Reasons Why Genetic Testing for Depression is a Good Idea
The American Psychiatric Association defines depression as a “common and serious medical illness that negatively affects how you feel, the way you think and how you act.” It also states that: “Depression causes feelings of sadness and/or a loss of interest in activities once enjoyed. It can lead to a variety of emotional and physical problems and can decrease a person’s ability to function at work and at home.” An estimated one out of every 15 adults is affected by depression annually while one in every six people experience depression at some point in their lives. While the disease can happen at any time in a person’s life, it typically first happens during the late teens to mid-20s, and women are much more likely than men to have depression. It is also a familial disorder—the chances of having depression are as high as 70% if a sibling has it. There are several things that can cause depression, one being genetics. In other words, it is a heritable disease, meaning that if someone who is your blood relative has it, your chances of having it are much higher.
Depression, such as bipolar disorder, post-traumatic stress disorder, major depressive disorder, or other mental health disorders, is currently treated with medication. In fact, studies have shown that half of those who are diagnosed with the disorder are using medication to treat it. So that means that the right drug can have a significant impact on the quality of life of a person with clinical depression. This makes psychiatrists’ prescription decisions even more powerful in terms of which medications to prescribe. However, when prescribing medication, there’s more educated guessing on the physician’s side than we’d like to think. While it is completely acceptable for trivia nights, prescribing medications should not be based on educating guessing as much. The truth of the matter is,it has been psychiatrists’ major technique in deciding how to go about treating a depressed patient.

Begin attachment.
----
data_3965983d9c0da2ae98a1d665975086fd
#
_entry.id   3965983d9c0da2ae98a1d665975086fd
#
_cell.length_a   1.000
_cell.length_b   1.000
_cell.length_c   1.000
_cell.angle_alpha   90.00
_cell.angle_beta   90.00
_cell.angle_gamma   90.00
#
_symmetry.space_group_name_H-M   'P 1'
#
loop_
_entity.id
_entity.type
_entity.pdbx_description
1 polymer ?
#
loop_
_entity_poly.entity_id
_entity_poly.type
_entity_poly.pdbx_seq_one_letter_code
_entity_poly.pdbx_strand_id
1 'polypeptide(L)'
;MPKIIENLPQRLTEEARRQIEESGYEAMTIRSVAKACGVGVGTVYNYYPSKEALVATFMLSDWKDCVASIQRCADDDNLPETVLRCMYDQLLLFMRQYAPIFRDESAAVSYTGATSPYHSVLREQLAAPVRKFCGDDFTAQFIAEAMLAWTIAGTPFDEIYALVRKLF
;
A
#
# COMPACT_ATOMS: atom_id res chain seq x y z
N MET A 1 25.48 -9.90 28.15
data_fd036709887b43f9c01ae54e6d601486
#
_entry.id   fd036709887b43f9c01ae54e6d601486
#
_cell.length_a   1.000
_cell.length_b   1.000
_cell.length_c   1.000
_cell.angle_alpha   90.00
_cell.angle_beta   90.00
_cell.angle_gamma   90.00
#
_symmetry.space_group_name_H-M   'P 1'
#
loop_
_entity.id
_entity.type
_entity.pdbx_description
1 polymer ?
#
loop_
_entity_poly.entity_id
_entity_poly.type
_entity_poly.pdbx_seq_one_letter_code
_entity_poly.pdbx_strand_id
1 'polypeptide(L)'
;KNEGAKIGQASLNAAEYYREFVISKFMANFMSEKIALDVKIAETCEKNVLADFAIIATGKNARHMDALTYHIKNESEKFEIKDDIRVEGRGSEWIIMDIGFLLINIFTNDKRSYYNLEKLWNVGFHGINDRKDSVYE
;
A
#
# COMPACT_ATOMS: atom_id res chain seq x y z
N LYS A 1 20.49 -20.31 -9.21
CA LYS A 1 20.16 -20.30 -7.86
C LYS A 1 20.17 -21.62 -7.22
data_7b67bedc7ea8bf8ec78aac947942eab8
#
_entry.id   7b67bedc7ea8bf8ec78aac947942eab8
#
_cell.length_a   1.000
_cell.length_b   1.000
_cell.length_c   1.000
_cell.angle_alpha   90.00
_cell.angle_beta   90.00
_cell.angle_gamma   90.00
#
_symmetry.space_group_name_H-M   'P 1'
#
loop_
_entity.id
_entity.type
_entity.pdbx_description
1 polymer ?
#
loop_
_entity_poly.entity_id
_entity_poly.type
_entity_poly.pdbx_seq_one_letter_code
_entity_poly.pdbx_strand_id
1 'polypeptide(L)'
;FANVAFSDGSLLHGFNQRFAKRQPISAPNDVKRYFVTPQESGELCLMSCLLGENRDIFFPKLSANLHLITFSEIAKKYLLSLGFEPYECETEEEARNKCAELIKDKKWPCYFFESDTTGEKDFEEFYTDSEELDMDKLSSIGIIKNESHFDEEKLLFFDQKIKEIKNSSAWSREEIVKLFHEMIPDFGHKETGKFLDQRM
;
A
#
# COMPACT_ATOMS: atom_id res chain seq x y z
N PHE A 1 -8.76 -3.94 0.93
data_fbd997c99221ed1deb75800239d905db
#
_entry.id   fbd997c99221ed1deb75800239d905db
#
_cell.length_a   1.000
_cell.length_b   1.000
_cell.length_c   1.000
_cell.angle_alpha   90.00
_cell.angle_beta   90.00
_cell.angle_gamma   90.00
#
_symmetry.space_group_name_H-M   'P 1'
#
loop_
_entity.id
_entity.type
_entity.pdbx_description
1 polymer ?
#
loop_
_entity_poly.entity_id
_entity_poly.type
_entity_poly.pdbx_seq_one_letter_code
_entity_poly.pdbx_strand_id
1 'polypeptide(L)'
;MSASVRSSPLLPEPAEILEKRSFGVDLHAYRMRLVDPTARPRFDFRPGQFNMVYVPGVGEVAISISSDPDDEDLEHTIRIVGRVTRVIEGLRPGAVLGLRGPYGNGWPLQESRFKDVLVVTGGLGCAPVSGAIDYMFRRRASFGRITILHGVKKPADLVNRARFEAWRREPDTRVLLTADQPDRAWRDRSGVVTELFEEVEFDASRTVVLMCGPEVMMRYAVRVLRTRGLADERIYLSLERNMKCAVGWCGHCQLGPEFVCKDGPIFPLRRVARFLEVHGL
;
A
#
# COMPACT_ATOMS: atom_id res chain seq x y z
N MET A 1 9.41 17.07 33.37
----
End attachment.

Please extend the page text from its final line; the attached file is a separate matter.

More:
Human biology is complex. Unpredictable. Far from universal when it comes to medication. Doctors rely on their education to make a decision about which one of the dozens of FDA-approved anti-depressants or other treatment is going to work for a particular patient. Given the nature of our biology, it is not surprising that the best medication or other treatment for depression is only found after several trials.
With the arrival of personalized medicine, however, doctors have the chance to make their prescription decisions based on something much more concrete: a patient’s DNA.
What does this mean? Patients that have been diagnosed with a major depression disorder provide a sample of their saliva to be used to extract their genetic material: their DNA. That, in turn, will be analyzed through a genetic test for several depression genes and genetic variations to find out how that person is going to react or respond to a panel of more than 55 psychotropic medications (or drugs that affect a patient’s mental state). Once their DNA has been analyzed against this panel, genetic testing yields information such as favorable or unfavorable drug interactions. The test essentially looks at how well someone metabolizes or simply processes a medication.By making all this information available to psychiatrists, they are able to make prescription choices accordingly.